The edge of understanding is simply dizzying. That moment, at which you start to understand something, when the veil is being lifted from something that previously was either confusing or simply unknown, is the very moment that you step over that edge, that precipice and fall faster. Into understanding, but at the same time, into something a little scary.
That’s how it’s always felt for me, when I start to understand something, things move much more quietly but also at a dizzying speed, like particle acceleration. All of a sudden, things rush past me, or maybe it’s me rushing past them, and I realize what I had never understood at the same time as I grasp the implications of this new bit of knowledge, and how it fits into my life, and I can so clearly see now, in that perfection that is hindsight, how that crucial piece of information or understanding was missing from my life before.
It’s almost like watching a glass drop, when you know where it has to go. I can’t explain it. I have the best reflexes for falling objects. I always catch them and avert a breakage or a just jinx gravity–I fancy it as one of my three superpowers. That, perfectly estimating what will fit where (capacity, I suppose) and blowing things out of proportion–But sometimes, even when I could easily use my mundane super-prowess and catch an object, I just tilt my head and everything becomes quiet and things just pan out…and I let the object fall with the assurance I know where it will fall, and that it has to fall.
That’s what happened with my favorite blue glass vase a few months ago. I could have caught it, but I just let it drop, from the edge of my irregular marble countertop, in my beautiful vast kitchen with the sea-green tiles and the hard white ceramic floor. It was a sunny afternoon, late, and I just wanted the blue glass vase to fall, without being caught so that it could be even more beautiful, shattered on the perfectly white floor with the sun shining in the late afternoon, hitting the shards of glass. Admittedly that’s just…strange. Perhaps, but it was so beautiful, and so perfect.
I was sweeping up the shards of glass for weeks afterward. But still, it was worth it.
So sometimes it’s like that with people. That’s the nice thing about getting older, you sometimes just shut up and watch, resisting that old temptation to help, or jump in or interfere, or even just defend yourself…as if you could really always have an effect. Sometimes, it’s better to let things run their course.
Sometimes, it’s like that with books–for me, it’s only ever been like that with music once, with Miles Davis’ “Kind of Blue” and some of Maria Callas’ solos–where you see the story unfold to a point where everything is perfect, and irreversible, and the characters will take that plunge. And it’s too real, sometimes, but with books, you get to shut the book when you’ve had enough.
It’s interesting that this is happening to me with “Jephte’s Daughter”, a book by Naomi Ragen. Strange. It’s sort of a love story, I suppose, of sorts, between two unbearably beautiful Orthodox Hassidic Jews. An arranged marriage and the slow undoing of what I can only suppose is the both of them. It’s so interesting, so fascinating to read this in context. The rituals of Judaism, the millenia of rituals surrounding food and hygiene, the hundreds of details governing marriage, law, daily life, their understanding of sex, lust, appetite, marriage, family roles, the strict regimen of daily life-long arduous study…are all at the same time enraging and fascinating, like nothing I’ve ever experienced. And ensconced in such enjoyable prose, lovely language, and to boot, a romantic story…it just makes the pill go down so easy. How does Mary Poppins say it?…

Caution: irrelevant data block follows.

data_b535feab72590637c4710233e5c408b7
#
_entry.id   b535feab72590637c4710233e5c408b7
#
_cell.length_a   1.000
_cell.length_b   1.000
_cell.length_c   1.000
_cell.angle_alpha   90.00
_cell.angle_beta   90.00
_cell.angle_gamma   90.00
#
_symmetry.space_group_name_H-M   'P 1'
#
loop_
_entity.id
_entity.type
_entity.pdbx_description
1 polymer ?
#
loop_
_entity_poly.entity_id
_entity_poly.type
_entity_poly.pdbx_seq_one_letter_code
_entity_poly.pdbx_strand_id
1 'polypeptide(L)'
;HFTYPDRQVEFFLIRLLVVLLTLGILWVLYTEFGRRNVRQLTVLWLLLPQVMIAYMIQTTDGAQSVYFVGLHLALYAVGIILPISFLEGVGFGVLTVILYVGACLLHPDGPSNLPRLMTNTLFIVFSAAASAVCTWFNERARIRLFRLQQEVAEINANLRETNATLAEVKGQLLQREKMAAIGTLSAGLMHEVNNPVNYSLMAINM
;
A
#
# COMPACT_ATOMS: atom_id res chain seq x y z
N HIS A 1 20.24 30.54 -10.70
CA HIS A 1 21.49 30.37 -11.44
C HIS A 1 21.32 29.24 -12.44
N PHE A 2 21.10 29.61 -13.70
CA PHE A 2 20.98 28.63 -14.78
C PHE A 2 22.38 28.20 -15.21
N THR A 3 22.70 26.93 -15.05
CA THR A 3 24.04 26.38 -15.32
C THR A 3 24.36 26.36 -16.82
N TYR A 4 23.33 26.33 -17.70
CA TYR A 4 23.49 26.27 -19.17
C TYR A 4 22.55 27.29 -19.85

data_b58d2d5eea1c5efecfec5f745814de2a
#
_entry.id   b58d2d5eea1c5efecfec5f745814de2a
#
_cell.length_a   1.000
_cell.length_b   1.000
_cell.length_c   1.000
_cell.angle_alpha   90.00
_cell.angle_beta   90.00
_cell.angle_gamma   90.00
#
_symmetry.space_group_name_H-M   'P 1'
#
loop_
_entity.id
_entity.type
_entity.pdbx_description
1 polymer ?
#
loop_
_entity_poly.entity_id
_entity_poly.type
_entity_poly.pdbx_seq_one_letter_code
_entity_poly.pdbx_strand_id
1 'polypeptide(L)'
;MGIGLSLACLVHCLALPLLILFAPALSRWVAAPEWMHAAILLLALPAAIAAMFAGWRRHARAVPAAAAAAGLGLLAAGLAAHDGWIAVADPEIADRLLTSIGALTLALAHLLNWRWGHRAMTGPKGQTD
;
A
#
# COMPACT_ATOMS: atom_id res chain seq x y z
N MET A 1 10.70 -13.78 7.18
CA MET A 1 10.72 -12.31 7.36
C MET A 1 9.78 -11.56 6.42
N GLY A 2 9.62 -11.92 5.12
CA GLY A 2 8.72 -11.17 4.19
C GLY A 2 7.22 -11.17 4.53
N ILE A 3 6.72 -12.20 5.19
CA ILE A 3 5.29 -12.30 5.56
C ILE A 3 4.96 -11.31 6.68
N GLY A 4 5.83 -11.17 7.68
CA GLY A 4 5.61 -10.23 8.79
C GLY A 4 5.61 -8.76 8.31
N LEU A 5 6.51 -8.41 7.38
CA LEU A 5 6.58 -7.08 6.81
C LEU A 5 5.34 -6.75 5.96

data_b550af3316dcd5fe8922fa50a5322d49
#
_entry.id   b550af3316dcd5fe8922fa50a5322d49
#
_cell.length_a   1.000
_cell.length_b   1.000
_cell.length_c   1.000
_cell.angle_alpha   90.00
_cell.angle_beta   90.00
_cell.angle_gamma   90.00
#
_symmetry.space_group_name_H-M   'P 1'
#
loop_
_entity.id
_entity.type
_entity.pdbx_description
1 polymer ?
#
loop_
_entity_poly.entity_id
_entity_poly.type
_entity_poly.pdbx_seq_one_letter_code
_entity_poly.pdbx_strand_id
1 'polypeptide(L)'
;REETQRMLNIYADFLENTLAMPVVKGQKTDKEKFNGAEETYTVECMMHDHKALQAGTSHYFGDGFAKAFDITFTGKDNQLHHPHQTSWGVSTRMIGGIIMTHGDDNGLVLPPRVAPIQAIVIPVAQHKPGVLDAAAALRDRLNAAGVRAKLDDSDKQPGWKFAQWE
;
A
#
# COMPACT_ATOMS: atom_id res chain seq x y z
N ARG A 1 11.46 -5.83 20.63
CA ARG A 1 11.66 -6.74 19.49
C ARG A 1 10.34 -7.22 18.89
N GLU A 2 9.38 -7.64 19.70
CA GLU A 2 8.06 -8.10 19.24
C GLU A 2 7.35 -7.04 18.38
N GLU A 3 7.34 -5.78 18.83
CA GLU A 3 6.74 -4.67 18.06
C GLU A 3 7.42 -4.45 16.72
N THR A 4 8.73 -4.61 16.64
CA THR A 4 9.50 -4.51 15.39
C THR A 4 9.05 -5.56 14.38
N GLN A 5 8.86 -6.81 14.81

It’s almost hypnotic to read this blueprint of an underworld forbidden to me, or the day-to-day reality of such a hated/adored religious minority in the country I’ve been linving in for what feels like so long. And tonight I finally understood what it is that I didn’t know, and how this has made all the difference in some way.
It’s so interesting that the personal intensity–or should I say, really the personal relevance–of the experience has nothing to do with its magnitude. This profound realization of what reality is to a small yet highly visible cross section of Israel will affect my life in a minute if not imperceptible way, but for me, the fact it was profound is just…life-changing.
I guess that’s the power of truth, encased in excellent writing…It simply hits you and you just blink, and understand everything so quickly, and things just shift in your head so you re-arrange what you knew before in order to make room for this new parcel that you don’t ever want to let go of, because not only does it shine so brightly, but it’s so well packaged…
I’m not going to give examples, because they would pale in comparison with a rave midnight review of a book that might be to many others but an exotic unrealistic love story. And I will leave them all to their assumptions, and keep my magical experience to my un-findable web site, in my own little self-published world. And I will keep wondering what this ubiquitous Gefilte fish tastes like.